In many ways, the whole of this yield is a time capsule back to when both the story told and the melodic backing mattered. But this is not retro; the premises are universal in time.
There is not a throwaway tune in this collection of 14 songs, and to indicate no filler in a modern blues recording is quite unique. It is inspirational.
“You’re The One” is insistent in composition, with the harmonica heightening the tension and drama, while the entirety churns and lurches ahead, whilst the vocals profess love and devotion. “Every Drop” utilizes unique percussion effects while the harmonica wails and groans with deep heartstring pullings. In totality of sound, it is akin to Junior Walker’s seminal “Shotgun”. The emotional wounds exposed via the harmonica offerings in “Christmas Coming” are deep. “Double Cross,” possibly the most classic post-war Chicago sounding tune, is layered in deceit leading to a journey downward into sinking spirits, further causing embitterment on the effects of a woman spreading bad words. On “One Left One Right”, an acoustic song of joy and affirmation, the rollicking overall tenor brings a smile.
“Don’t Slip” is an ode to a woman doing too much partying, a cut where the guitar and harmonica interplay comes to the fore. “Rock That Boat” has love and happiness at its strutting core, and comprises a superb guitar solo and solid harmonica bravado; it is a walk into joy, a song of adoration. The sum of the group testifying is a fetching complement to the proceedings. “Chicken Kiss” has a country-ish framework, and a playful take on the desires relating to love. Probably the biggest departure from the whole of the songs on this release, “Southern Fantasy” is, in many ways, a modern dance floor workout, a fantastic story tune, with moving vocals that soar and croon.
“Reposado Rock” encompasses blaring Walter Horton-esqe harmonica, though it is assumed that both Shellist and Hundt contribute harmonica on this rousing instrumental; the squalling is delicious. On “Run & Hide”, the listener is treated to a hoedown on the contradiction of love’s immediacy versus possible regret.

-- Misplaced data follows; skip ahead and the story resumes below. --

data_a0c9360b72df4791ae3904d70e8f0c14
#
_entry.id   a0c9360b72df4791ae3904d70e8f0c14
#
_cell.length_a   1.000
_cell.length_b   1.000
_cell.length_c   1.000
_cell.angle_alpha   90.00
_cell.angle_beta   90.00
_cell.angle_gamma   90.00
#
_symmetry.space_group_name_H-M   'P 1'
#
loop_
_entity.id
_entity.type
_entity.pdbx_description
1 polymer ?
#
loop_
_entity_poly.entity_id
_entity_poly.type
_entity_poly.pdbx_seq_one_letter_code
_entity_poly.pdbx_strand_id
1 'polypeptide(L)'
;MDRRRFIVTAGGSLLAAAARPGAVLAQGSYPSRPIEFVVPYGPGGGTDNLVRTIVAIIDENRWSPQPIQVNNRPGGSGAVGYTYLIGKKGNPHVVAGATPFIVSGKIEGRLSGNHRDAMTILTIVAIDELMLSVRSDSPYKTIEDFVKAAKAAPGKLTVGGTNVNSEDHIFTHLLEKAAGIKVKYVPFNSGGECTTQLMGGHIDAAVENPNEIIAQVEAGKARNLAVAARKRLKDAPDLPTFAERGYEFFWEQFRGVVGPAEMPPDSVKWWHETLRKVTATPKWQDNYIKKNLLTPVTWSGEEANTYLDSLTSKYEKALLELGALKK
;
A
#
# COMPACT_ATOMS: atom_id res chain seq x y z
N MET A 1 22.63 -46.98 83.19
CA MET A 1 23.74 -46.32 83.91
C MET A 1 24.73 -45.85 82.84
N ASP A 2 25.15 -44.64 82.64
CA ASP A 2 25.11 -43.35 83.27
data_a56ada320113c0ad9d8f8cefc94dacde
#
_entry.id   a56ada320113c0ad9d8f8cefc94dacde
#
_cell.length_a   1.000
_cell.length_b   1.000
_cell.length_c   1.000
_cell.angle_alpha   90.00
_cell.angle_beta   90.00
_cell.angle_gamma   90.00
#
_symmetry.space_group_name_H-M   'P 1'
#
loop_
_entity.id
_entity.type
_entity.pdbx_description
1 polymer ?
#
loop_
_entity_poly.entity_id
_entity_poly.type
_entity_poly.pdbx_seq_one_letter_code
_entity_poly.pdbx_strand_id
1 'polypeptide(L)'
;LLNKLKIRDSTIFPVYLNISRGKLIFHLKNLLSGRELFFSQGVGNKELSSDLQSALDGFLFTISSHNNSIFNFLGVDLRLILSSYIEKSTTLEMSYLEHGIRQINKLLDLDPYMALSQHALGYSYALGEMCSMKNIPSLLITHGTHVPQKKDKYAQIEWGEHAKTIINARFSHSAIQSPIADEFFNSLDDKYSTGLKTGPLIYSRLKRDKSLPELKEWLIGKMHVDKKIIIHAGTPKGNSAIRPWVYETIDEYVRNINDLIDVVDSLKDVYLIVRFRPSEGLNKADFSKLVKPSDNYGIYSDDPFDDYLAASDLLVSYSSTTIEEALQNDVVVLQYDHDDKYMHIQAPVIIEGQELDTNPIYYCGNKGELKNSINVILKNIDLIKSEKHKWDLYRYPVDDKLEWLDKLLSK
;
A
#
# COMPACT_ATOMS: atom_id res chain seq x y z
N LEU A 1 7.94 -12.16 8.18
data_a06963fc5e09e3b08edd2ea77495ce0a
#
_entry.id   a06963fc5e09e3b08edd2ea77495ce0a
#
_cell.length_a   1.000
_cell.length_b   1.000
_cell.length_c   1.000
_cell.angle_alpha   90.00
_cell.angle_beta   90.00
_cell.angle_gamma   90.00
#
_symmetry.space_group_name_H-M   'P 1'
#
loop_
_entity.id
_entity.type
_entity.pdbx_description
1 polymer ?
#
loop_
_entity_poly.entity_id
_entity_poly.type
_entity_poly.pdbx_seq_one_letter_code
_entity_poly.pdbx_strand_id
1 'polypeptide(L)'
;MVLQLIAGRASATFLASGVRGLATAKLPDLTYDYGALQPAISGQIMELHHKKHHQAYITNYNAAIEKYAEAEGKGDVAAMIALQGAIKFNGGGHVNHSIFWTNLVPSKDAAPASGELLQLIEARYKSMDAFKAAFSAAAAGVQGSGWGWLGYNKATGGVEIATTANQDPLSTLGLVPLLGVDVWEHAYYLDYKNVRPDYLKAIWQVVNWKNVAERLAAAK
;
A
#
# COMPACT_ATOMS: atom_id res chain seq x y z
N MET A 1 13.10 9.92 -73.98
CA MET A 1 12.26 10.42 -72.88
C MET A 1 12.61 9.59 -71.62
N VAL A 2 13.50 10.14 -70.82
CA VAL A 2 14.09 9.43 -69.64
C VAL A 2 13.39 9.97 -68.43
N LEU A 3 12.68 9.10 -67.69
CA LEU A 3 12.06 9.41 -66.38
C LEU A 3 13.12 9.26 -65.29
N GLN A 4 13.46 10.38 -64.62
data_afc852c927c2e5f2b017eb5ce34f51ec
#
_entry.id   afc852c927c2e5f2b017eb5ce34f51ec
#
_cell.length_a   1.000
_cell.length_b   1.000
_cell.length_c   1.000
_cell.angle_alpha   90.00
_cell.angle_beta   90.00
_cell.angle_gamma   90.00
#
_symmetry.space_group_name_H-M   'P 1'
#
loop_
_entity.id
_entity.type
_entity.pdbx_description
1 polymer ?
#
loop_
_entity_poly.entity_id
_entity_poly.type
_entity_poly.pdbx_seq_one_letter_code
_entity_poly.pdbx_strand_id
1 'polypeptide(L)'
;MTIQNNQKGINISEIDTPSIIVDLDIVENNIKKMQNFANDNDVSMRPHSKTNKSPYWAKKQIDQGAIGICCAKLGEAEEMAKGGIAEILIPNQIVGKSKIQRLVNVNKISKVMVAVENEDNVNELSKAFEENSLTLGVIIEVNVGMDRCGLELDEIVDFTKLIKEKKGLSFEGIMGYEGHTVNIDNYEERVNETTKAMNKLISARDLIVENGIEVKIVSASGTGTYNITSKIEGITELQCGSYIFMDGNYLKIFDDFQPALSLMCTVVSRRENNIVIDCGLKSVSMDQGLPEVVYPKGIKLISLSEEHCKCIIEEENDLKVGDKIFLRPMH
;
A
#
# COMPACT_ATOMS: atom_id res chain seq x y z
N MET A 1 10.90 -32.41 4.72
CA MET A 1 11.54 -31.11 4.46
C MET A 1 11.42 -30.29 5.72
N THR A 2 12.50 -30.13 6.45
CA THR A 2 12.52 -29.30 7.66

The last three cuts on this CD, “Love Me Some Of You”, “Tell Me The Place”, and “In My Kitchen” are highlighted as “bonus tracks”, and include guest artist Rodrigo Mantovani (from the current Nick Moss Band) on upright and electric bass, and are the most modern sounding of all the cuts on this collection.
“Love Me Some Of You” includes a tasteful, swerving, and veering guitar solo, and falls upon the theme of unabashed love. “Tell Me The Place” includes a distorted lashing slide guitar driving matters forward, the theme imploring the good times of being out on the scene. Finally, “In My Kitchen” is a light-hearted, joyous ode to an enjoyable Friday night, replete with beer, food, and companionship. Hundt’s mandolin and Mantovani’s bass provide agreeable moments.
Not enough can be said about Duncanson’s vocal prowess, and his leathery delivery dispenses the tenor of any song with assuredness and profoundness of aim; the listener believes his assertions as sung.
The Dig 3 by The Dig 3 is refreshing in its honesty and the aggregate of the talent assembled, and is highly recommended without qualification. We all owe these gentlemen a robust, “Thank you.”
For info or to buy the music: https://gerryhundt.bandcamp.com/album/the-dig-3
About the Author: Curt Brown is the author of the weekly “Curt’s Blues” blog (Curt's Blues - Blues. Only. Spoken. Here. (curtsblues.com). He was the long-time late-night blues radio host on WSND FM 88.9 Notre Dame/South Bend. His Master’s Degree thesis from Indiana University dealt with the notion of travel in blues lyrics. He previously published a weekly blues article for the student newspaper of Indiana University South Bend, and has been interviewed by newspapers and magazines regarding the blues.